- To find common ground on issues affecting GLBTQ and straight friendly persons in Jamaica towards tolerance and harmony
- Exposing homophobic activities and suggesting corrective solutions
- To formalise GLBTQ Jamaica's activities in the long term
- Continuing discussion on issues affecting GLBTQ people in Jamaica and elsewhere
- Welcoming, examining and implemeting suggestions and ideas from you the viewing public
- Present issues on HIV/AIDS related matters in a timely and accurate manner
- Assist where possible victims of homophobic violence and abuse financially and otherwise
- Track human rights issues in general with a view to support for ALL
Information & Disclaimer
Individuals who are mentioned or whose photographs appear on this site are not necessarily Homosexual, HIV positive or have AIDS.
This blog contains pictures that may be disturbing. We have taken the liberty to present these images as evidence of the numerous accounts of homophobic violence meted out to alledged gays in Jamaica.
Faces and names witheld for the victims' protection.
This blog not only watches and covers LGBTQ issues in Jamaica and elsewhere but also general human rights and current affairs where applicable.
This blog contains HIV prevention messages that may not be appropriate for all audiences.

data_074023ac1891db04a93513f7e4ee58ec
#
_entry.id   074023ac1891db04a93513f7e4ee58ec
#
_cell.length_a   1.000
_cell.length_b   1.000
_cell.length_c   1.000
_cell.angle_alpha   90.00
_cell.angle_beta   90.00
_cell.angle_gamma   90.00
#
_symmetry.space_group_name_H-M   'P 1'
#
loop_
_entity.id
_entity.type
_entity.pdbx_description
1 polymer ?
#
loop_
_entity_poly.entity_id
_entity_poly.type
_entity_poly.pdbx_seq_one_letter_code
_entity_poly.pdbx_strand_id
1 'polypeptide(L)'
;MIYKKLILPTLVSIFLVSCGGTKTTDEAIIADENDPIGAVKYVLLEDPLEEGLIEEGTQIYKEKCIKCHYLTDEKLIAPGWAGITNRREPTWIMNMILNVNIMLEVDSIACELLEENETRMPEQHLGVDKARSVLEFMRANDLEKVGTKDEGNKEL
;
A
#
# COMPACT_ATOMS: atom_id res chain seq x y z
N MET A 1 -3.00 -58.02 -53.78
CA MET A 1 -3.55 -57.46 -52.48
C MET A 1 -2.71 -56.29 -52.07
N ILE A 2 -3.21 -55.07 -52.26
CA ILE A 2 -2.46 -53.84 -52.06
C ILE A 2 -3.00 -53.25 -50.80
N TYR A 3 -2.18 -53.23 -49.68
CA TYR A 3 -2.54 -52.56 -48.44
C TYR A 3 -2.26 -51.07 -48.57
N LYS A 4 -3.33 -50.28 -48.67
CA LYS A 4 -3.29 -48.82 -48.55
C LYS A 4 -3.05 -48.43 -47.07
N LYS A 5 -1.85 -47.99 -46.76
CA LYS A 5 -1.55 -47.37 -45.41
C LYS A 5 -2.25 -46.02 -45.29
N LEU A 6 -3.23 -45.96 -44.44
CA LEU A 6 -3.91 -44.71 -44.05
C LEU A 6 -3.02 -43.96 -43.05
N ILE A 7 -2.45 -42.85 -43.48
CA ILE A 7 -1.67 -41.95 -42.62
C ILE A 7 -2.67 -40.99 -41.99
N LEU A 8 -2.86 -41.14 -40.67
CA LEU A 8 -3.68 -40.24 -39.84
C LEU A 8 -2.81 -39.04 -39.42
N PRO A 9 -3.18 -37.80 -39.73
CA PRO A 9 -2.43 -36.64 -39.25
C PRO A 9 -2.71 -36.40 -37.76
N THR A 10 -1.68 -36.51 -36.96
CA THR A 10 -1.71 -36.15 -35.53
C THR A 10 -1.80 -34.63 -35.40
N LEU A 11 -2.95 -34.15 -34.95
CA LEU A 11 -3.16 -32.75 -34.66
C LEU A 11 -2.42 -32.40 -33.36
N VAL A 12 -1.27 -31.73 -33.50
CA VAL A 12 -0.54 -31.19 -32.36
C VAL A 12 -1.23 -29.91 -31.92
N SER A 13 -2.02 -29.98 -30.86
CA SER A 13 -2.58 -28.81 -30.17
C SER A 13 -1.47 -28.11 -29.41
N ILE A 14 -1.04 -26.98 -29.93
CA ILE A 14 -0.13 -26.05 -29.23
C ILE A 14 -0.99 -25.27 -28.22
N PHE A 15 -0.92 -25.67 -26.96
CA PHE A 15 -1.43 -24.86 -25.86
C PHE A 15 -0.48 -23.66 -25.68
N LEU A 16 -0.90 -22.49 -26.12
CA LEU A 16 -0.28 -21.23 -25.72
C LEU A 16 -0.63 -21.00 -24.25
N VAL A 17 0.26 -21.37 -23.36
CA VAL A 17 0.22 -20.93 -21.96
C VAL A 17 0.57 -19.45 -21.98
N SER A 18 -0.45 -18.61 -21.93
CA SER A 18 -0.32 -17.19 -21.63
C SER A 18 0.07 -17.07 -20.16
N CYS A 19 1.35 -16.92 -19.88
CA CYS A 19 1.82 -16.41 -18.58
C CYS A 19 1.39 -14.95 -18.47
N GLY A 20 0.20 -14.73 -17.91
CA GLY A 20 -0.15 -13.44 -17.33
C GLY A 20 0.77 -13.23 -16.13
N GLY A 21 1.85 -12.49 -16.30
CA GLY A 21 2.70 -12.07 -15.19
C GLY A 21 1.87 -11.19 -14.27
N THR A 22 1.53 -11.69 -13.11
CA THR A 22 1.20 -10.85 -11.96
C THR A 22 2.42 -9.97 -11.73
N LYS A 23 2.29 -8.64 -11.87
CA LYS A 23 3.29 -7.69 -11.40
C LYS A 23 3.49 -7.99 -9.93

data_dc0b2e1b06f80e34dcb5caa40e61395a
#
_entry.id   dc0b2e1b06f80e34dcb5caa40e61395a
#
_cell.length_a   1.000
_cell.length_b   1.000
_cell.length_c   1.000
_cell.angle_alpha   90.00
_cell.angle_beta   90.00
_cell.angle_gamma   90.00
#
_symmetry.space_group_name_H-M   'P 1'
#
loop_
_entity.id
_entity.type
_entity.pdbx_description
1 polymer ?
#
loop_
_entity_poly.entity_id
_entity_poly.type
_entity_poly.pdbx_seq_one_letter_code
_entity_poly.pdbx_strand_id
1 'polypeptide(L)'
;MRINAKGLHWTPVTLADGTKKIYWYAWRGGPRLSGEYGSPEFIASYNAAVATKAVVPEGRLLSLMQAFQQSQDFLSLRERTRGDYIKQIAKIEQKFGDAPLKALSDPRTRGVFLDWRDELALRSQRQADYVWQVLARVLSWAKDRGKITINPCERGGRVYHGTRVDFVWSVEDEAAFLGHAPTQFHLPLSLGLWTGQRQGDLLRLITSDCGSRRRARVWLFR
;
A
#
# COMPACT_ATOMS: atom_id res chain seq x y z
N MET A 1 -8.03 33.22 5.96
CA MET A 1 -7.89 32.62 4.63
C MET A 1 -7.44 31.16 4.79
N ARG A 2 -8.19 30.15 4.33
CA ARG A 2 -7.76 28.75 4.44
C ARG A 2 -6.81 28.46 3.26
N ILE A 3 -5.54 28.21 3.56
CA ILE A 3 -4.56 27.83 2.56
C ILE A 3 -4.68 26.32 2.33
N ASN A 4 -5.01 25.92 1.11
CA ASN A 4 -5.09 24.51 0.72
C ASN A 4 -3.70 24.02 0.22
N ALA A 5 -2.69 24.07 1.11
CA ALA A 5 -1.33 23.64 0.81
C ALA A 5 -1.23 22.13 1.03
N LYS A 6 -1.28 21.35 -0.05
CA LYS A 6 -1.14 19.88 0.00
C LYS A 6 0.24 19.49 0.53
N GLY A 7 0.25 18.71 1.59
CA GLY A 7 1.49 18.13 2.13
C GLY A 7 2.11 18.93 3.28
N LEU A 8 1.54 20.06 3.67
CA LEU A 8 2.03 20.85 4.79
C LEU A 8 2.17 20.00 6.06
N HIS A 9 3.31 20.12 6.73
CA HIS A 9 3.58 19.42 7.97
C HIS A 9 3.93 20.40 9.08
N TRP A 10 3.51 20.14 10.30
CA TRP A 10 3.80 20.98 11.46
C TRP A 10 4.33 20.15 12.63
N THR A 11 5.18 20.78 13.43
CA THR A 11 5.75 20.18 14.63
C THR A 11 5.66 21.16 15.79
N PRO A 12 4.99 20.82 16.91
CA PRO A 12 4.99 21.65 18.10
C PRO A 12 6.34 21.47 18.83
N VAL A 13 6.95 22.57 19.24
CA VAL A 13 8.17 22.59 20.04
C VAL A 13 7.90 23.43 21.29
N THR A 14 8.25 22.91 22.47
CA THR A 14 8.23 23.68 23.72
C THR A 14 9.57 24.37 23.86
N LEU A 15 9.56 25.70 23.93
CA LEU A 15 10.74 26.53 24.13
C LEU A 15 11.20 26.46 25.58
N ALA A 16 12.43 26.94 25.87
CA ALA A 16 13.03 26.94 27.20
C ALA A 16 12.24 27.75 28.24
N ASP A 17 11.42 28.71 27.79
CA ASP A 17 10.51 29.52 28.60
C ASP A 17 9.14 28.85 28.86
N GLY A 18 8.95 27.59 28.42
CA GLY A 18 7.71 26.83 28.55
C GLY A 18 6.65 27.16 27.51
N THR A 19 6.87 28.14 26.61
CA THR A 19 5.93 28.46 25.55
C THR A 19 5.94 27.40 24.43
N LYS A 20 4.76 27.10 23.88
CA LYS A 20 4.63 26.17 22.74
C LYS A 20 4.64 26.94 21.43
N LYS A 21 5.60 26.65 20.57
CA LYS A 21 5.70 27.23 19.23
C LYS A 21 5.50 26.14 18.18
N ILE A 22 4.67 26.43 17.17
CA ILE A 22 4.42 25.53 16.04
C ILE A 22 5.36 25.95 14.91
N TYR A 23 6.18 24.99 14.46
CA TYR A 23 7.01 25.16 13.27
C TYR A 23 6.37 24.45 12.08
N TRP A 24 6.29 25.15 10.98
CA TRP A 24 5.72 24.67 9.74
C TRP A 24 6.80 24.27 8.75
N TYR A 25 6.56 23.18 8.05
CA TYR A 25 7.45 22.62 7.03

If you are not seeking such information or may be offended by such materials, please view labels, post list or exit.
Since HIV infection is spread primarily through sexual practices or by sharing needles, prevention messages and programs may address these topics.
This blog is not designed to provide medical care, if you are ill, please seek medical advice from a licensed practioner
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Recent Homophobic Incidents
CLICK HERE for related posts/labels and HERE from the gayjamaicawatch's BLOG containing information I am aware of. If you know of any such reports or incidents please contact firstname.lastname@example.org
Steps to Take When Contronted or Arrested by Police
b) Only give name and address and no other information until a lawyer is present to assist
c) Try to be polite even if the scenario is tensed) Don’t do anything to aggravate the situation
e) Every complaint lodged at a police station should be filed and a receipt produced, this is not a legal requirement but an administrative one for the police to track reports
f) Never sign to a statement other than the one produced by you in the presence of the officer(s)
g) Try to capture a recording of the exchange or incident or call someone so they can hear what occurs, place on speed dial important numbers or text someone as soon as possible
h) File a civil suit if you feel your rights have been violatedi) When making a statement to the police have all or most of the facts and details together for e.g. "a car" vs. "the car" represents two different descriptions
j) Avoid having the police writing the statement on your behalf except incases of injuries, make sure what you want to say is recorded carefully, ask for a copy if it means that you have to return for it